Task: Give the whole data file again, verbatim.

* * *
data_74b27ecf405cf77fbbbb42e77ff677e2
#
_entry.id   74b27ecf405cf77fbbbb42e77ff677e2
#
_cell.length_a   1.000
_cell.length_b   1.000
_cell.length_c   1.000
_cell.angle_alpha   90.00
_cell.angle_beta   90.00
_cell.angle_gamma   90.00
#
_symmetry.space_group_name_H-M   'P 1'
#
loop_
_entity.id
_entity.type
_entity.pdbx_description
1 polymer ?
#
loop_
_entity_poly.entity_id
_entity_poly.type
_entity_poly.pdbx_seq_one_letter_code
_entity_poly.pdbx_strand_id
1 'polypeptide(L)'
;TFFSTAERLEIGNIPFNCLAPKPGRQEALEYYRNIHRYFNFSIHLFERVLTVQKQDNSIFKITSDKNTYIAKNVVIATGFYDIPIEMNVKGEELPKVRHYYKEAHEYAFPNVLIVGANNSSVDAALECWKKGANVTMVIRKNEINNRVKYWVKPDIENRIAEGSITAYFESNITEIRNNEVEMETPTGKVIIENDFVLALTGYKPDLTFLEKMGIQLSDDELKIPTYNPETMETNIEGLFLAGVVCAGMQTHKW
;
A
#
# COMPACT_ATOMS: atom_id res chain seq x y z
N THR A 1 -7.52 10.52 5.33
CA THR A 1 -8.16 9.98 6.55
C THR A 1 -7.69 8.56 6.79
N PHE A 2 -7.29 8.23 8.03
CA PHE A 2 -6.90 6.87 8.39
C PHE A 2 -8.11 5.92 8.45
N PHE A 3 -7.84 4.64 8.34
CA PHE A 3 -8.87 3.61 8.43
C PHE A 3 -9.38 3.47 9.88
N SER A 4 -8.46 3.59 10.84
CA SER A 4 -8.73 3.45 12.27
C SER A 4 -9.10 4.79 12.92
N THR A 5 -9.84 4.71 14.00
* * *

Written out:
data_74b27ecf405cf77fbbbb42e77ff677e2
#
_entry.id   74b27ecf405cf77fbbbb42e77ff677e2
#
_cell.length_a   1.000
_cell.length_b   1.000
_cell.length_c   1.000
_cell.angle_alpha   90.00
_cell.angle_beta   90.00
_cell.angle_gamma   90.00
#
_symmetry.space_group_name_H-M   'P 1'
#
loop_
_entity.id
_entity.type
_entity.pdbx_description
1 polymer ?
#
loop_
_entity_poly.entity_id
_entity_poly.type
_entity_poly.pdbx_seq_one_letter_code
_entity_poly.pdbx_strand_id
1 'polypeptide(L)'
;TFFSTAERLEIGNIPFNCLAPKPGRQEALEYYRNIHRYFNFSIHLFERVLTVQKQDNSIFKITSDKNTYIAKNVVIATGFYDIPIEMNVKGEELPKVRHYYKEAHEYAFPNVLIVGANNSSVDAALECWKKGANVTMVIRKNEINNRVKYWVKPDIENRIAEGSITAYFESNITEIRNNEVEMETPTGKVIIENDFVLALTGYKPDLTFLEKMGIQLSDDELKIPTYNPETMETNIEGLFLAGVVCAGMQTHKW
;
A
#
# COMPACT_ATOMS: atom_id res chain seq x y z
N THR A 1 -7.52 10.52 5.33
CA THR A 1 -8.16 9.98 6.55
C THR A 1 -7.69 8.56 6.79
N PHE A 2 -7.29 8.23 8.03
CA PHE A 2 -6.90 6.87 8.39
C PHE A 2 -8.11 5.92 8.45
N PHE A 3 -7.84 4.64 8.34
CA PHE A 3 -8.87 3.61 8.43
C PHE A 3 -9.38 3.47 9.88
N SER A 4 -8.46 3.59 10.84
CA SER A 4 -8.73 3.45 12.27
C SER A 4 -9.10 4.79 12.92
N THR A 5 -9.84 4.71 14.00